But back to your point about China:

The main difference here lies in how deliberate the activity is. The premise of the theory of the anthropocene is that, for decades or centuries or even millennia, depending on who you talk to, we know not we do — but face the externalities of the fact that we did it. But China's actions are different, because they're planned — they know exactly what they're doing in the myopic engineering sense: internality-wise. But the just-add-water ecological catastrophes that have happened elsewhere in China strongly suggest that, when it comes to the externalities, they either don't know or don't care. Or, worse, both: they don't know *and* they don't care. That places them squarely in line with the centuries-long behavior of previously developed countries (PDCs?) — a historical continuity, as opposed to the discontinuity that lies at the heart of the historical trope of the crisis, which is a form of rupture.

So where is the rupture here, actually? Is it in the scale of the activity? Or in the fact that a nation-state is pursuing it? Again, there are precedents — Stalin's White Sea–Baltic Canal, the US Amy Corps of Engineers efforts to change the course(s) of the Mississippi River, even the ways the Dutch have played with their coastlines, even military strategies to despoil entire landscapes — that suggest continuity.

Pointing out continuities is often a crypto-strategy for dismissing a question: same old, same shit, etc. That's not my point at all. There's no question that our ability to operate 'at scale' can reach a point that threatens the viability of the planet. The question is whether we *have already done so* — and it's mainly a question because a suspect set of actors benefit from a feedback loop in which they pay out some of their profits to promote 'questions' about the effects of their revenues sources — a FAKE question, basically.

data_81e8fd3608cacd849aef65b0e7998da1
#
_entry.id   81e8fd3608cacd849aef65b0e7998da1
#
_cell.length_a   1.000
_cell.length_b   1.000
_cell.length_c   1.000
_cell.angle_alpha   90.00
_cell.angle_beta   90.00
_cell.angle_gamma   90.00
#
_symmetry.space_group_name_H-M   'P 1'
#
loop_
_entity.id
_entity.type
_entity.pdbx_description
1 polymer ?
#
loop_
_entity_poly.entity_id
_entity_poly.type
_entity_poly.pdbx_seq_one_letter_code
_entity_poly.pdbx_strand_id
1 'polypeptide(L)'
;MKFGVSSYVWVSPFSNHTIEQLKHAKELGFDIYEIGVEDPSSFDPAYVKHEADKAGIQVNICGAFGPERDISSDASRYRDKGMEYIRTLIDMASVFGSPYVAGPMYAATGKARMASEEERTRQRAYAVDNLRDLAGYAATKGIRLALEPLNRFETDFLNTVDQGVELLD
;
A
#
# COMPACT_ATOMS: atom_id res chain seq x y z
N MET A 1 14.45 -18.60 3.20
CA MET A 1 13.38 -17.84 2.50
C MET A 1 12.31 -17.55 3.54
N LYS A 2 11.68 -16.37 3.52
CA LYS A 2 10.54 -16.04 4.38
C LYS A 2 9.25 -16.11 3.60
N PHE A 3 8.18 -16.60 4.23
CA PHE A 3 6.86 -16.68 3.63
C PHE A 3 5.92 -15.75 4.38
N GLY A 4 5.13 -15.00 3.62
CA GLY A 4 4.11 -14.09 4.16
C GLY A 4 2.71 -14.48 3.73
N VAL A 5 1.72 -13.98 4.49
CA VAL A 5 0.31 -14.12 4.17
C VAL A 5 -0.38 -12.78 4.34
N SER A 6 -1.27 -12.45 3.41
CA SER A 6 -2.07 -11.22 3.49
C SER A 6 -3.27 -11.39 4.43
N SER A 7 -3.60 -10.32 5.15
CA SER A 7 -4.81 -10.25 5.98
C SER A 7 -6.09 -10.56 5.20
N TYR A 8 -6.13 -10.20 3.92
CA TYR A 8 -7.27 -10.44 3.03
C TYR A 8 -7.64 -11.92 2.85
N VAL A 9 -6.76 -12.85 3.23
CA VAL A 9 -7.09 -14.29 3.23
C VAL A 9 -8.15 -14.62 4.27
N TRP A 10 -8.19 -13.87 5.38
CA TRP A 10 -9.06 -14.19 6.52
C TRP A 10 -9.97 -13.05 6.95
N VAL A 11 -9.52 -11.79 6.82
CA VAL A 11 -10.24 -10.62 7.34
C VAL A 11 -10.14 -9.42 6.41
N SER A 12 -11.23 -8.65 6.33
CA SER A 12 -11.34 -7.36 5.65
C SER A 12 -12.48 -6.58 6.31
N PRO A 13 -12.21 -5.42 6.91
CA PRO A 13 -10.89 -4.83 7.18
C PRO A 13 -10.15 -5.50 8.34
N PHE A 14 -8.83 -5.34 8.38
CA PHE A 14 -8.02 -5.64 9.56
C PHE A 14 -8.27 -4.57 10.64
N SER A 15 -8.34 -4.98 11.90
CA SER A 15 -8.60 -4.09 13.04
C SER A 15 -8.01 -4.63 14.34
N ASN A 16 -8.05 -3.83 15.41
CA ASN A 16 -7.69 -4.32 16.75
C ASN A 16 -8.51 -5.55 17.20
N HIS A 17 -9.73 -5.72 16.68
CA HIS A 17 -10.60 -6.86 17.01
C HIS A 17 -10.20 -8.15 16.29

But, even so, I think we need to step away from all this talk about *topias: utopia, dystopia, etc. Better to focus on the 'topes' themselves than the evaluative prefixes. It's also helpful because doing so gives us a more solid ground to think about what's going on. But it's also tricky because it tends to disaggregate these activities and imply that some of them might be necessary or even beneficial.


On 26 Mar 2018, at 9:59, Felix Stalder wrote:

The drive towards geo-engineering is gather pace. It's hard to see this
as anything but dystopic. A kind of autonomous vehicle problem wright
large. And this problem goes like this: If the system detects two bads
(e.g. driving over an pedestrian or steering the car into a wall) which one does it take? Now, if we change the weather patterns, whose weather
should improve? OK, it's not a zero-sum game like in the car accident
situation, but I doubt that this is an unambiguous win-win either. Felix